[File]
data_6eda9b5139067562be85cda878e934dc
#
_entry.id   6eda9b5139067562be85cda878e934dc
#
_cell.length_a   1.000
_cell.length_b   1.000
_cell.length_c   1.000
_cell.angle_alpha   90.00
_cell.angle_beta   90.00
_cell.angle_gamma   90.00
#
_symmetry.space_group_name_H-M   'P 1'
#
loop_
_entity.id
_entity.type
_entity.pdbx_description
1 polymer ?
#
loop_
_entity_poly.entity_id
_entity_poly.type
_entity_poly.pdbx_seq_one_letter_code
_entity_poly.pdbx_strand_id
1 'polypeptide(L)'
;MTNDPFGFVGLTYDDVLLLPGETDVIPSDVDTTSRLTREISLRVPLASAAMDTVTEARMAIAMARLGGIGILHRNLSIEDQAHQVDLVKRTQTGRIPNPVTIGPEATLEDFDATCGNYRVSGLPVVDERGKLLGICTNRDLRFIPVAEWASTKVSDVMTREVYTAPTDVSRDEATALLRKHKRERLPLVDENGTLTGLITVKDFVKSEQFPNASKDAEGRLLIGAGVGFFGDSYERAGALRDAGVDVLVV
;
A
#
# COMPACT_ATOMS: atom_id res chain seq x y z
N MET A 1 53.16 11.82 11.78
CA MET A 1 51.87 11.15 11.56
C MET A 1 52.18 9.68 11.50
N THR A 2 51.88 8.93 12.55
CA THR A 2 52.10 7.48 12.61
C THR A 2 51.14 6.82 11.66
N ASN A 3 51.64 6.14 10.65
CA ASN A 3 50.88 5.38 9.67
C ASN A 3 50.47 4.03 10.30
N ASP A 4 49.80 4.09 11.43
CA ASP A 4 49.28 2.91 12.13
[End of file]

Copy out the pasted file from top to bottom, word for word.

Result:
data_6eda9b5139067562be85cda878e934dc
#
_entry.id   6eda9b5139067562be85cda878e934dc
#
_cell.length_a   1.000
_cell.length_b   1.000
_cell.length_c   1.000
_cell.angle_alpha   90.00
_cell.angle_beta   90.00
_cell.angle_gamma   90.00
#
_symmetry.space_group_name_H-M   'P 1'
#
loop_
_entity.id
_entity.type
_entity.pdbx_description
1 polymer ?
#
loop_
_entity_poly.entity_id
_entity_poly.type
_entity_poly.pdbx_seq_one_letter_code
_entity_poly.pdbx_strand_id
1 'polypeptide(L)'
;MTNDPFGFVGLTYDDVLLLPGETDVIPSDVDTTSRLTREISLRVPLASAAMDTVTEARMAIAMARLGGIGILHRNLSIEDQAHQVDLVKRTQTGRIPNPVTIGPEATLEDFDATCGNYRVSGLPVVDERGKLLGICTNRDLRFIPVAEWASTKVSDVMTREVYTAPTDVSRDEATALLRKHKRERLPLVDENGTLTGLITVKDFVKSEQFPNASKDAEGRLLIGAGVGFFGDSYERAGALRDAGVDVLVV
;
A
#
# COMPACT_ATOMS: atom_id res chain seq x y z
N MET A 1 53.16 11.82 11.78
CA MET A 1 51.87 11.15 11.56
C MET A 1 52.18 9.68 11.50
N THR A 2 51.88 8.93 12.55
CA THR A 2 52.10 7.48 12.61
C THR A 2 51.14 6.82 11.66
N ASN A 3 51.64 6.14 10.65
CA ASN A 3 50.88 5.38 9.67
C ASN A 3 50.47 4.03 10.30
N ASP A 4 49.80 4.09 11.43
CA ASP A 4 49.28 2.91 12.13